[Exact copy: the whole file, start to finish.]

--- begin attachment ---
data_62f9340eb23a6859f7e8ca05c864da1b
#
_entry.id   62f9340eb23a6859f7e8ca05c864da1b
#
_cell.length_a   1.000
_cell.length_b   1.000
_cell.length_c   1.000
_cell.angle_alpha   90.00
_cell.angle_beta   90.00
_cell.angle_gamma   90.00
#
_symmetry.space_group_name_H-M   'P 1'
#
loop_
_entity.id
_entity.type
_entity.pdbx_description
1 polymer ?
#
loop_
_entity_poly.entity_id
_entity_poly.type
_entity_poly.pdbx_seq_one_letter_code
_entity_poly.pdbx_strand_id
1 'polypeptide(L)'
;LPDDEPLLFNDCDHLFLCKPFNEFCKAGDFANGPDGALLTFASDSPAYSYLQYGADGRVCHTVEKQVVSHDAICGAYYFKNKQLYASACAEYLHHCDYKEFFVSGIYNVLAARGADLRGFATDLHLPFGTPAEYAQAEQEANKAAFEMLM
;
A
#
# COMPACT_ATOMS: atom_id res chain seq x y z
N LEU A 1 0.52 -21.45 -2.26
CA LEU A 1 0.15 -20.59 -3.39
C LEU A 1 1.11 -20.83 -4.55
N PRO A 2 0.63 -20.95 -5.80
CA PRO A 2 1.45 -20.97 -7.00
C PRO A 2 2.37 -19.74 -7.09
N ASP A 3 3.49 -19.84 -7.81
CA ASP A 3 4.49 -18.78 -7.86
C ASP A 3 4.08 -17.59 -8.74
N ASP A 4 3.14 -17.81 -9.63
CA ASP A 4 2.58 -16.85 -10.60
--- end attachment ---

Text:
data_62f9340eb23a6859f7e8ca05c864da1b
#
_entry.id   62f9340eb23a6859f7e8ca05c864da1b
#
_cell.length_a   1.000
_cell.length_b   1.000
_cell.length_c   1.000
_cell.angle_alpha   90.00
_cell.angle_beta   90.00
_cell.angle_gamma   90.00
#
_symmetry.space_group_name_H-M   'P 1'
#
loop_
_entity.id
_entity.type
_entity.pdbx_description
1 polymer ?
#
loop_
_entity_poly.entity_id
_entity_poly.type
_entity_poly.pdbx_seq_one_letter_code
_entity_poly.pdbx_strand_id
1 'polypeptide(L)'
;LPDDEPLLFNDCDHLFLCKPFNEFCKAGDFANGPDGALLTFASDSPAYSYLQYGADGRVCHTVEKQVVSHDAICGAYYFKNKQLYASACAEYLHHCDYKEFFVSGIYNVLAARGADLRGFATDLHLPFGTPAEYAQAEQEANKAAFEMLM
;
A
#
# COMPACT_ATOMS: atom_id res chain seq x y z
N LEU A 1 0.52 -21.45 -2.26
CA LEU A 1 0.15 -20.59 -3.39
C LEU A 1 1.11 -20.83 -4.55
N PRO A 2 0.63 -20.95 -5.80
CA PRO A 2 1.45 -20.97 -7.00
C PRO A 2 2.37 -19.74 -7.09
N ASP A 3 3.49 -19.84 -7.81
CA ASP A 3 4.49 -18.78 -7.86
C ASP A 3 4.08 -17.59 -8.74
N ASP A 4 3.14 -17.81 -9.63
CA ASP A 4 2.58 -16.85 -10.60